Would you get a rescue dog if you have kids? or a rescue puppy?(57 Posts)
Just looking for a bit of advice - starting to think about getting a dog and would love to get one from a rescue place but I have a two year old and almost five year old (also have two housecats) . Would it be best to try to get a puppy from a rescue centre rather than a dog? I haven't called any of my local ones yet but I do know some of them don't know the history of the dog as they have been strays which is why I'm wondering if it would be best to get a puppy if they have any available
My family had never had dogs and when I was 17 I had managed to convince them to get one. We got a rescue dog that, as far as we were told, was brought up well but previous owners just didn't have time for him. He ended up being a very difficult dog and I ended up with a bad bite and I moved out. I'm sure this isn't common but it did put me off rescue dogs. So now I have my own dog I insisted on getting a puppy. Of course even a puppy that I personally train could still turn. But I felt better for it and when my baby comes I wouldn't feel uncomfortable about them being in the same room. Now my confidence is back with dogs I would probably be happy about getting a rescue, but once my baby is here it would need to be a dog they know a lot about. So I guess my point is that it depends on your confidence. If you feel you have the ability to put the time and effort into training an older dog that may not have been trained before then go for it.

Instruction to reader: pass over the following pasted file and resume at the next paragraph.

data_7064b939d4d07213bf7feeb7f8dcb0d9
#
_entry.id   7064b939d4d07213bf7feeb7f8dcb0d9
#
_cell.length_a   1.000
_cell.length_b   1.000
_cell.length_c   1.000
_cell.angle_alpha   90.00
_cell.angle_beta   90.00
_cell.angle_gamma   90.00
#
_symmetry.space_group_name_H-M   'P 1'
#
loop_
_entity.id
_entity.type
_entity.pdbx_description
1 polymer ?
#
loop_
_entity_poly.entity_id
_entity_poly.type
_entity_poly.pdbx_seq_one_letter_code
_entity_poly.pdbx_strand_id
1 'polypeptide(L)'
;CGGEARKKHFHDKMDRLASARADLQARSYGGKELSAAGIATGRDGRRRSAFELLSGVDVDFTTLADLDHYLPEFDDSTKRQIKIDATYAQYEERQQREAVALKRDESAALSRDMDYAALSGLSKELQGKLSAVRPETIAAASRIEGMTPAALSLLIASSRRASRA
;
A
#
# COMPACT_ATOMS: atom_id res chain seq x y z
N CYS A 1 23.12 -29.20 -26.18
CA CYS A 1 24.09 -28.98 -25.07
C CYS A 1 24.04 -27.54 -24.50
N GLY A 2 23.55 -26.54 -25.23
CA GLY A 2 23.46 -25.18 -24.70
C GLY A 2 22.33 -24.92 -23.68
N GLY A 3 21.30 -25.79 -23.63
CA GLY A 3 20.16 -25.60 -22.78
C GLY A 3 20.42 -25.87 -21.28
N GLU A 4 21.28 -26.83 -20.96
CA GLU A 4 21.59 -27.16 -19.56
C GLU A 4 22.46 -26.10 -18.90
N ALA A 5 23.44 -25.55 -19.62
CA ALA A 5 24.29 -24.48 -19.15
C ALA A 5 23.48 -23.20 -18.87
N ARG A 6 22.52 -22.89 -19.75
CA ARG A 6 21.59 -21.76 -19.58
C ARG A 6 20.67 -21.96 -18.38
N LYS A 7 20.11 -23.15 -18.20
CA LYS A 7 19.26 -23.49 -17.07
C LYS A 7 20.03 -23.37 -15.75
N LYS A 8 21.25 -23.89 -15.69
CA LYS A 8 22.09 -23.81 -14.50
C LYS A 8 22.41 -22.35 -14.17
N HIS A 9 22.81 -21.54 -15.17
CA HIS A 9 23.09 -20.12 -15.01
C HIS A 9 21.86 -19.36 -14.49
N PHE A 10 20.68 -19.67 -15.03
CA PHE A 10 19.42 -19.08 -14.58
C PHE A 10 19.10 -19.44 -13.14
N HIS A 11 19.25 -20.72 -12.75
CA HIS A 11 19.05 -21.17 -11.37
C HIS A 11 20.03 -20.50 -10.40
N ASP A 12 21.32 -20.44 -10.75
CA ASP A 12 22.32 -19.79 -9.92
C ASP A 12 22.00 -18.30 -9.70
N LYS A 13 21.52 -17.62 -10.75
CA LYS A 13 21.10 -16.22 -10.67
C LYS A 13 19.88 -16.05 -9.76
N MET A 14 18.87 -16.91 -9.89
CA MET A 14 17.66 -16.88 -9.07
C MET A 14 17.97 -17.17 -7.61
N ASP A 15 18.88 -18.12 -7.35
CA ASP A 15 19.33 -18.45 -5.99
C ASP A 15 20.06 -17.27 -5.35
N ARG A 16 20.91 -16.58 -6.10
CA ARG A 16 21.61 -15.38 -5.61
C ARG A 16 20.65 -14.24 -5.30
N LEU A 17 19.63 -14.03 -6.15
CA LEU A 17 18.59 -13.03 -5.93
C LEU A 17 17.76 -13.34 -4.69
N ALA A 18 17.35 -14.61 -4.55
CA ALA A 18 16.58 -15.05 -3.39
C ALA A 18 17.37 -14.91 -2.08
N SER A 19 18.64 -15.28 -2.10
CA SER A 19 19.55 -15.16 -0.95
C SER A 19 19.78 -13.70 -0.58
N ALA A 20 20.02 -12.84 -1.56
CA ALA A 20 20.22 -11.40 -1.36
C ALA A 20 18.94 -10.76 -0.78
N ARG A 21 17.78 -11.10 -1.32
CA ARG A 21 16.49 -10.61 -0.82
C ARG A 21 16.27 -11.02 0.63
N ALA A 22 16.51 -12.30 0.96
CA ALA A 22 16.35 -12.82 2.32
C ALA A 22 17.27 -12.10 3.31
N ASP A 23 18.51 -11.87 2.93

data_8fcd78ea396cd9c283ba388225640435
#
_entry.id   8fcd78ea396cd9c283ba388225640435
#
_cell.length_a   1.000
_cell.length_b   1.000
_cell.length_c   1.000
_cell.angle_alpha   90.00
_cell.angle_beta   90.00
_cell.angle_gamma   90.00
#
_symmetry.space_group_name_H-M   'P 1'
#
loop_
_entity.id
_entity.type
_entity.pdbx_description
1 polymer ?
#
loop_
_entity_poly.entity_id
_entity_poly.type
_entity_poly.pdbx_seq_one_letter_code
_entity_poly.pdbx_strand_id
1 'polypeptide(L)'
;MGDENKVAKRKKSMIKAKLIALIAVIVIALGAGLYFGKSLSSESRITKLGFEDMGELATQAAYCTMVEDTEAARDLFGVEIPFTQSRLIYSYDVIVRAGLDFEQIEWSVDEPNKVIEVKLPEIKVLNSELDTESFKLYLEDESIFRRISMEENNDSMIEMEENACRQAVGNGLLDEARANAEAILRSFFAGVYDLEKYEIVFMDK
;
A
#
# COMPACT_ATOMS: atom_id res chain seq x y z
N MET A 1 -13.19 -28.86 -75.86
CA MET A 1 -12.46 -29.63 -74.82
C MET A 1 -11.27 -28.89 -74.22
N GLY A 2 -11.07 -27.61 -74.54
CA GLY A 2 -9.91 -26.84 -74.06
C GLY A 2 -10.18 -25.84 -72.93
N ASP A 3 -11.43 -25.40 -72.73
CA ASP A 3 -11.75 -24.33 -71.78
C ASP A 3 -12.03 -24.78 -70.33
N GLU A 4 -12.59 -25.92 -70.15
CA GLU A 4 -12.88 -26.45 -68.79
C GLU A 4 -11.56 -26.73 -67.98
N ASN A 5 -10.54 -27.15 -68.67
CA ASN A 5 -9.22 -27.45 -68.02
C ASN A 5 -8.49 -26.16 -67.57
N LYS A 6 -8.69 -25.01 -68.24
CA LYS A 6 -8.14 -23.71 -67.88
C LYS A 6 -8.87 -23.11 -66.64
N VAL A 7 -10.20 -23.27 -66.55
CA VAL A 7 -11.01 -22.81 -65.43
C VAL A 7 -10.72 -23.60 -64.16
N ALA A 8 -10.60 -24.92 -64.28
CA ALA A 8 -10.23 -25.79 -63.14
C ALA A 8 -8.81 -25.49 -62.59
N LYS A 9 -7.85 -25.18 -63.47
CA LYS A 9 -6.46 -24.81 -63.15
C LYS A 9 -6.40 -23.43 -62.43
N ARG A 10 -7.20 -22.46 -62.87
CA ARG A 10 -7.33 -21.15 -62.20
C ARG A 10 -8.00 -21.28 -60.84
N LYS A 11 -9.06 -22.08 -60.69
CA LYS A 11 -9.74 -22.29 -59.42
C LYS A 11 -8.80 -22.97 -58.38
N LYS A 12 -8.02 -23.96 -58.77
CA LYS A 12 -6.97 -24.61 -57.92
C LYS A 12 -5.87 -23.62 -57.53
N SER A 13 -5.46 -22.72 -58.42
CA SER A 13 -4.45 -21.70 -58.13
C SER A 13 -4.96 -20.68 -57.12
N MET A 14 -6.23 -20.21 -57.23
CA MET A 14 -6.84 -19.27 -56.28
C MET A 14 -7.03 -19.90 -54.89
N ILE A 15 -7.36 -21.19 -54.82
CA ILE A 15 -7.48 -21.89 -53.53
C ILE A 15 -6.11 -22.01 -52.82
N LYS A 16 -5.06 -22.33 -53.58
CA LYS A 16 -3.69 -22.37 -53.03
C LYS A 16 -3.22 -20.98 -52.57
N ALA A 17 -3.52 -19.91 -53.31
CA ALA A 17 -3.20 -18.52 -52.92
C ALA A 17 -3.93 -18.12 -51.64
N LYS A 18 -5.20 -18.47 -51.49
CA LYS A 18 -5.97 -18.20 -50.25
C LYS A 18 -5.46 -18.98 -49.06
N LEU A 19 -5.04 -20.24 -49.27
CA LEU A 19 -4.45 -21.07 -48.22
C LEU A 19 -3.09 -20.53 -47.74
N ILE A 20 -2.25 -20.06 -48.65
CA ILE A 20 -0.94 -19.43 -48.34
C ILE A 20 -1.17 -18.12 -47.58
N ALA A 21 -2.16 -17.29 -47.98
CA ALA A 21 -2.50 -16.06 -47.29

Also, you'd probably find it difficult to find a rescue centre willing to rehomed an adult dog with cats and children anyway.
I'm in a similar position with kids and cat...think pup would be fine, often 4-5 mths in rescues but untrained so need lots of input. Some dogs are ok, better if living in foster care as get a better idea of character etc.Just need my hubby to agree....
Before children, I would have advocated rescue dogs in a heart beat.
Now I've got kids myself, I'm much more cautious. If I saw the perfect dog, then yes I would probably get a rescue. Adults are much easier with kids than puppies because their temperament is known and there's no annoying puppy chewing.
But the breed I want rarely comes up and they don't like rehoming them with kids so I will be buying my puppy when we decide to get a dog
I got my rescue dog from a centre that fosters out dogs so for me more reassuraning as foster mum had 3 kids. My kids were older though when we got her (13 & 10). She is amazing, my baby lol
Really wouldn't want any pup and a two year old. They are bitey pissy little blighters. The pups. Not the two year olds!
We ended up with a pedigree. Did try rescues but struggled as we had cats and kids so I'm afraid I bought my dream dog (username a clue!)
Many rescues foster dogs and so could advise on one to suit though. GRWE and Black Retriever x to name a couple.